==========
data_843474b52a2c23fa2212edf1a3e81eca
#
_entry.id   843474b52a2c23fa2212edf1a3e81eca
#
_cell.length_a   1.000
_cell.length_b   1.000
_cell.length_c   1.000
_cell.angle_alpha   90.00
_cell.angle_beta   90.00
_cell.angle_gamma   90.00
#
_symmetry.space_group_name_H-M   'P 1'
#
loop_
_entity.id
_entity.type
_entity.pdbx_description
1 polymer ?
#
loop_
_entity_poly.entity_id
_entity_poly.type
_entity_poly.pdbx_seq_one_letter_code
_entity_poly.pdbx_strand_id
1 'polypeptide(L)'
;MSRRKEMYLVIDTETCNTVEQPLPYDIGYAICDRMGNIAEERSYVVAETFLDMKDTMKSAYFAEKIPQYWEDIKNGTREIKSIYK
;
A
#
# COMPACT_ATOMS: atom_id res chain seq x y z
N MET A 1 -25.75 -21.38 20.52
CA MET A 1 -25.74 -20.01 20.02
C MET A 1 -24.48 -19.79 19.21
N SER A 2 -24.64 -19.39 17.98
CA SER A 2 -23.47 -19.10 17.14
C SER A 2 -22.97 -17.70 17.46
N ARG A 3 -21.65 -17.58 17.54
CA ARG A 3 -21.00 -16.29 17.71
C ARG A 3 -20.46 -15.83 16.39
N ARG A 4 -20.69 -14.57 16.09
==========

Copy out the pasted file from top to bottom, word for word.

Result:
data_843474b52a2c23fa2212edf1a3e81eca
#
_entry.id   843474b52a2c23fa2212edf1a3e81eca
#
_cell.length_a   1.000
_cell.length_b   1.000
_cell.length_c   1.000
_cell.angle_alpha   90.00
_cell.angle_beta   90.00
_cell.angle_gamma   90.00
#
_symmetry.space_group_name_H-M   'P 1'
#
loop_
_entity.id
_entity.type
_entity.pdbx_description
1 polymer ?
#
loop_
_entity_poly.entity_id
_entity_poly.type
_entity_poly.pdbx_seq_one_letter_code
_entity_poly.pdbx_strand_id
1 'polypeptide(L)'
;MSRRKEMYLVIDTETCNTVEQPLPYDIGYAICDRMGNIAEERSYVVAETFLDMKDTMKSAYFAEKIPQYWEDIKNGTREIKSIYK
;
A
#
# COMPACT_ATOMS: atom_id res chain seq x y z
N MET A 1 -25.75 -21.38 20.52
CA MET A 1 -25.74 -20.01 20.02
C MET A 1 -24.48 -19.79 19.21
N SER A 2 -24.64 -19.39 17.98
CA SER A 2 -23.47 -19.10 17.14
C SER A 2 -22.97 -17.70 17.46
N ARG A 3 -21.65 -17.58 17.54
CA ARG A 3 -21.00 -16.29 17.71
C ARG A 3 -20.46 -15.83 16.39
N ARG A 4 -20.69 -14.57 16.09